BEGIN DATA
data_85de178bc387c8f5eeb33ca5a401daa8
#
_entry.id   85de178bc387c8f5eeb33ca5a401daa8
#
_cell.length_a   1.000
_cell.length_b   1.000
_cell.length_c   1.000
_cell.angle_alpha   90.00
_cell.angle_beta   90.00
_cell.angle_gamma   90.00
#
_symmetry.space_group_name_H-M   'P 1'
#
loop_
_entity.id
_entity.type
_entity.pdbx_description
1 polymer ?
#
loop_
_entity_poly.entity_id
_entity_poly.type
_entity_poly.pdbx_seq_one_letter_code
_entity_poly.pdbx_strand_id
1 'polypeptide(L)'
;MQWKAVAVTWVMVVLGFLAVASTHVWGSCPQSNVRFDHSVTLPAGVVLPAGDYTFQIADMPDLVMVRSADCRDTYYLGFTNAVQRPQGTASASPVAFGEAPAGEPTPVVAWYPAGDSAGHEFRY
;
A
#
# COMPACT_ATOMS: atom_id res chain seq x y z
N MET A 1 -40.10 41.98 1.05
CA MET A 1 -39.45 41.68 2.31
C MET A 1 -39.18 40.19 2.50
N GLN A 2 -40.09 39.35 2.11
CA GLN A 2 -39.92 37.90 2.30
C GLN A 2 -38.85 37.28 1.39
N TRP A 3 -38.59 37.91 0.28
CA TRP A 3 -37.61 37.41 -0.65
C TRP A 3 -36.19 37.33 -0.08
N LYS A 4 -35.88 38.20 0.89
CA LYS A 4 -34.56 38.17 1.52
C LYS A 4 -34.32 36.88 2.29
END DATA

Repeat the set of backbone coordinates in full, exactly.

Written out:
data_85de178bc387c8f5eeb33ca5a401daa8
#
_entry.id   85de178bc387c8f5eeb33ca5a401daa8
#
_cell.length_a   1.000
_cell.length_b   1.000
_cell.length_c   1.000
_cell.angle_alpha   90.00
_cell.angle_beta   90.00
_cell.angle_gamma   90.00
#
_symmetry.space_group_name_H-M   'P 1'
#
loop_
_entity.id
_entity.type
_entity.pdbx_description
1 polymer ?
#
loop_
_entity_poly.entity_id
_entity_poly.type
_entity_poly.pdbx_seq_one_letter_code
_entity_poly.pdbx_strand_id
1 'polypeptide(L)'
;MQWKAVAVTWVMVVLGFLAVASTHVWGSCPQSNVRFDHSVTLPAGVVLPAGDYTFQIADMPDLVMVRSADCRDTYYLGFTNAVQRPQGTASASPVAFGEAPAGEPTPVVAWYPAGDSAGHEFRY
;
A
#
# COMPACT_ATOMS: atom_id res chain seq x y z
N MET A 1 -40.10 41.98 1.05
CA MET A 1 -39.45 41.68 2.31
C MET A 1 -39.18 40.19 2.50
N GLN A 2 -40.09 39.35 2.11
CA GLN A 2 -39.92 37.90 2.30
C GLN A 2 -38.85 37.28 1.39
N TRP A 3 -38.59 37.91 0.28
CA TRP A 3 -37.61 37.41 -0.65
C TRP A 3 -36.19 37.33 -0.08
N LYS A 4 -35.88 38.20 0.89
CA LYS A 4 -34.56 38.17 1.52
C LYS A 4 -34.32 36.88 2.29